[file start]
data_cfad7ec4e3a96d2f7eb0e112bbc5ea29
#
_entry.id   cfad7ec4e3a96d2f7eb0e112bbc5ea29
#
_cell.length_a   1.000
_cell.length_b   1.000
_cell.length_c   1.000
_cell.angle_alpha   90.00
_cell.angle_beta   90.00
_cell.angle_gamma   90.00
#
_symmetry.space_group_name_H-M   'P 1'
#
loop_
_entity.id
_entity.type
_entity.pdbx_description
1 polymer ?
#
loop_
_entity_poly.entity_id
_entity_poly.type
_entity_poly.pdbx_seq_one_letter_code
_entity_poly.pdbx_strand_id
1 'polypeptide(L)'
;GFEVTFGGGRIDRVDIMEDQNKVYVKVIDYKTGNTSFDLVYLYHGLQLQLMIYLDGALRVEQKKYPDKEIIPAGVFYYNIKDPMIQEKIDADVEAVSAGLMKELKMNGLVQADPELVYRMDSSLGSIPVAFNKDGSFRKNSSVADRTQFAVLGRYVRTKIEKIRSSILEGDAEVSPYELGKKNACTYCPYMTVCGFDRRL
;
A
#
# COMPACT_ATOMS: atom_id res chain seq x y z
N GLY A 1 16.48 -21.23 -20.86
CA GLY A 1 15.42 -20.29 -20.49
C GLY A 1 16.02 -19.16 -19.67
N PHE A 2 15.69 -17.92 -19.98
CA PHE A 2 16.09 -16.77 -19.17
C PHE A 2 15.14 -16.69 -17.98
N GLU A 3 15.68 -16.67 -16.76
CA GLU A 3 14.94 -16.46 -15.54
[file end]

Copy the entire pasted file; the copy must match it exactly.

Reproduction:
data_cfad7ec4e3a96d2f7eb0e112bbc5ea29
#
_entry.id   cfad7ec4e3a96d2f7eb0e112bbc5ea29
#
_cell.length_a   1.000
_cell.length_b   1.000
_cell.length_c   1.000
_cell.angle_alpha   90.00
_cell.angle_beta   90.00
_cell.angle_gamma   90.00
#
_symmetry.space_group_name_H-M   'P 1'
#
loop_
_entity.id
_entity.type
_entity.pdbx_description
1 polymer ?
#
loop_
_entity_poly.entity_id
_entity_poly.type
_entity_poly.pdbx_seq_one_letter_code
_entity_poly.pdbx_strand_id
1 'polypeptide(L)'
;GFEVTFGGGRIDRVDIMEDQNKVYVKVIDYKTGNTSFDLVYLYHGLQLQLMIYLDGALRVEQKKYPDKEIIPAGVFYYNIKDPMIQEKIDADVEAVSAGLMKELKMNGLVQADPELVYRMDSSLGSIPVAFNKDGSFRKNSSVADRTQFAVLGRYVRTKIEKIRSSILEGDAEVSPYELGKKNACTYCPYMTVCGFDRRL
;
A
#
# COMPACT_ATOMS: atom_id res chain seq x y z
N GLY A 1 16.48 -21.23 -20.86
CA GLY A 1 15.42 -20.29 -20.49
C GLY A 1 16.02 -19.16 -19.67
N PHE A 2 15.69 -17.92 -19.98
CA PHE A 2 16.09 -16.77 -19.17
C PHE A 2 15.14 -16.69 -17.98
N GLU A 3 15.68 -16.67 -16.76
CA GLU A 3 14.94 -16.46 -15.54